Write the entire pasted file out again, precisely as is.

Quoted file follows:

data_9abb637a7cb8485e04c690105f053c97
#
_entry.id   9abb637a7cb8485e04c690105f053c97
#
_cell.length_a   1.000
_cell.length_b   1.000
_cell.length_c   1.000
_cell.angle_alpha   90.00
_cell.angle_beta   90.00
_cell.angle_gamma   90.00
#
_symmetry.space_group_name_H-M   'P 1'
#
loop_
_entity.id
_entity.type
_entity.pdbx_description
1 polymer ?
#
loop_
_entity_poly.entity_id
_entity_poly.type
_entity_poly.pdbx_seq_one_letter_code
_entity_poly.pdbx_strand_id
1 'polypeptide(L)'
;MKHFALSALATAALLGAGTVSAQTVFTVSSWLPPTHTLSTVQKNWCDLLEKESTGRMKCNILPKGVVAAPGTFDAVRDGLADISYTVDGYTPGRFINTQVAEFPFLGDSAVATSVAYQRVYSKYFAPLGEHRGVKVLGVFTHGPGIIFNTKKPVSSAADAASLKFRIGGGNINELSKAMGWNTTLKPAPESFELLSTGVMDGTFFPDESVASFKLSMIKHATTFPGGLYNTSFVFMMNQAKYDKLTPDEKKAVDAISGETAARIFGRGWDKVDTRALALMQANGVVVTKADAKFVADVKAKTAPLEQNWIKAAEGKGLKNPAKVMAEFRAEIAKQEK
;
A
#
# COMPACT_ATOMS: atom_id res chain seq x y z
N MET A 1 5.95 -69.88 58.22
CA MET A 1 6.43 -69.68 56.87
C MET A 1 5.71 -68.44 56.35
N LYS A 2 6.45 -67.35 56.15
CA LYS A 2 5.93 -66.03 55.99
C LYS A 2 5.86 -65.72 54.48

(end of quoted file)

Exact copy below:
data_9abb637a7cb8485e04c690105f053c97
#
_entry.id   9abb637a7cb8485e04c690105f053c97
#
_cell.length_a   1.000
_cell.length_b   1.000
_cell.length_c   1.000
_cell.angle_alpha   90.00
_cell.angle_beta   90.00
_cell.angle_gamma   90.00
#
_symmetry.space_group_name_H-M   'P 1'
#
loop_
_entity.id
_entity.type
_entity.pdbx_description
1 polymer ?
#
loop_
_entity_poly.entity_id
_entity_poly.type
_entity_poly.pdbx_seq_one_letter_code
_entity_poly.pdbx_strand_id
1 'polypeptide(L)'
;MKHFALSALATAALLGAGTVSAQTVFTVSSWLPPTHTLSTVQKNWCDLLEKESTGRMKCNILPKGVVAAPGTFDAVRDGLADISYTVDGYTPGRFINTQVAEFPFLGDSAVATSVAYQRVYSKYFAPLGEHRGVKVLGVFTHGPGIIFNTKKPVSSAADAASLKFRIGGGNINELSKAMGWNTTLKPAPESFELLSTGVMDGTFFPDESVASFKLSMIKHATTFPGGLYNTSFVFMMNQAKYDKLTPDEKKAVDAISGETAARIFGRGWDKVDTRALALMQANGVVVTKADAKFVADVKAKTAPLEQNWIKAAEGKGLKNPAKVMAEFRAEIAKQEK
;
A
#
# COMPACT_ATOMS: atom_id res chain seq x y z
N MET A 1 5.95 -69.88 58.22
CA MET A 1 6.43 -69.68 56.87
C MET A 1 5.71 -68.44 56.35
N LYS A 2 6.45 -67.35 56.15
CA LYS A 2 5.93 -66.03 55.99
C LYS A 2 5.86 -65.72 54.48